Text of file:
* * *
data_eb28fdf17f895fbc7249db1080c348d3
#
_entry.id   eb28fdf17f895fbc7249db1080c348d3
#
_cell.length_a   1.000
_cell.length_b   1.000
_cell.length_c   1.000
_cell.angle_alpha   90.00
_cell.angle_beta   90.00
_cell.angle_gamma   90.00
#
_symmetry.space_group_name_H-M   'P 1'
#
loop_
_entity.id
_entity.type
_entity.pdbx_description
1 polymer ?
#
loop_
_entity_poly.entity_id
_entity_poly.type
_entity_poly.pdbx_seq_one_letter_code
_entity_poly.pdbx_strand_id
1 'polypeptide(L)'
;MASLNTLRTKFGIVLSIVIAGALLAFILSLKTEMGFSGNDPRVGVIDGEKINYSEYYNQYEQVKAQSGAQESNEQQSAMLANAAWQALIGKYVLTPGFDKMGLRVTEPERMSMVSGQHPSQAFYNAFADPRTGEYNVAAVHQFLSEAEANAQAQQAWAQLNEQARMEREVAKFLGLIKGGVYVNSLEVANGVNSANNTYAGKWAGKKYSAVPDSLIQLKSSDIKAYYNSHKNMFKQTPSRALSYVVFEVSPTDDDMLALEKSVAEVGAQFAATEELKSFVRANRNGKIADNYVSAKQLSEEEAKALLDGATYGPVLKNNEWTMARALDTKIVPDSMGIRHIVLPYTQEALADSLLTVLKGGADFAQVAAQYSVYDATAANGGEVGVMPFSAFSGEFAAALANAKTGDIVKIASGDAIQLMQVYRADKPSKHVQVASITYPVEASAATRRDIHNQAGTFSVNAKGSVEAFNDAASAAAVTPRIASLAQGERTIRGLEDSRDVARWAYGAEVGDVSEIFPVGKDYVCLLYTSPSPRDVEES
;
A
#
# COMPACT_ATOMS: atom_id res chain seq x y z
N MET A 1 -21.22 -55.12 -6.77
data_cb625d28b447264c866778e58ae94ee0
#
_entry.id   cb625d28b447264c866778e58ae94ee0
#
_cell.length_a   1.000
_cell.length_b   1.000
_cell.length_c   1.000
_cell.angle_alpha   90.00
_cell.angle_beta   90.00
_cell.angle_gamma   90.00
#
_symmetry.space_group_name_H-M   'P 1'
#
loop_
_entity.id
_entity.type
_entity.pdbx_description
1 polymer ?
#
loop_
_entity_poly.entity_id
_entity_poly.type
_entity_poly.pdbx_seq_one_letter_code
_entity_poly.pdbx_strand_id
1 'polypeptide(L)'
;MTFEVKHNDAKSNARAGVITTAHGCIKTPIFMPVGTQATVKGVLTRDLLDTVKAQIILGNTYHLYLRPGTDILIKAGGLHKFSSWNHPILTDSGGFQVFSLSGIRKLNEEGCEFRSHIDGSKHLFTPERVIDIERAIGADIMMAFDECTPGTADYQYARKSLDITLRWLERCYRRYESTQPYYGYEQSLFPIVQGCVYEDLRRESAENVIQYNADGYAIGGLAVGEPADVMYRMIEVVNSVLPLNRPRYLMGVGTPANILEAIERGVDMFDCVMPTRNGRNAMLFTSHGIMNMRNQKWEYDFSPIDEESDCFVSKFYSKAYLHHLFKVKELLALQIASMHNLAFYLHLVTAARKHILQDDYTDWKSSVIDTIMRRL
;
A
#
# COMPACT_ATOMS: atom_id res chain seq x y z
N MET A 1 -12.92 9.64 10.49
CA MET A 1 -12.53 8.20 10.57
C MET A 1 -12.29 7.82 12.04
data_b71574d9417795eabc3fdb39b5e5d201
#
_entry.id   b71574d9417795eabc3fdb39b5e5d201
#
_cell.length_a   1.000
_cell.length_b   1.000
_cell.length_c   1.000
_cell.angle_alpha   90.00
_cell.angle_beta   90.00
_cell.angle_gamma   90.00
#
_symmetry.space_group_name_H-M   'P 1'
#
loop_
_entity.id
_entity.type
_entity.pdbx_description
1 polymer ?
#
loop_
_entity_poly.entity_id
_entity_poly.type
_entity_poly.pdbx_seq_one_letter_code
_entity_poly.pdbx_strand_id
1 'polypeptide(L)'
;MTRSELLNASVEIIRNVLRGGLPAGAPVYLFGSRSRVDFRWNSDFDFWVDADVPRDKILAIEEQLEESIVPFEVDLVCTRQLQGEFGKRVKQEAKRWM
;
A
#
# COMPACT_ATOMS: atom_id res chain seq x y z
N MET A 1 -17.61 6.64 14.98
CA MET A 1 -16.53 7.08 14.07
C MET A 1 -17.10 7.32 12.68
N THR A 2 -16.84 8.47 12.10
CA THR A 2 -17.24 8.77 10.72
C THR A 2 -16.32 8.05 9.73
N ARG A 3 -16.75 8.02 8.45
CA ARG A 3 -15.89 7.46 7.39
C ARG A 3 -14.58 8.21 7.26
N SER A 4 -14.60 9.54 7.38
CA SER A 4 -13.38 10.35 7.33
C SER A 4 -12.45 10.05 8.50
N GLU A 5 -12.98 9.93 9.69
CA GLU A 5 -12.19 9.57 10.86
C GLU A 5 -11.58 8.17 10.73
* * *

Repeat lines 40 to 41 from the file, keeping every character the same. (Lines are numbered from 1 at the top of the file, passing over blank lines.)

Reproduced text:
_cell.angle_beta   90.00
_cell.angle_gamma   90.00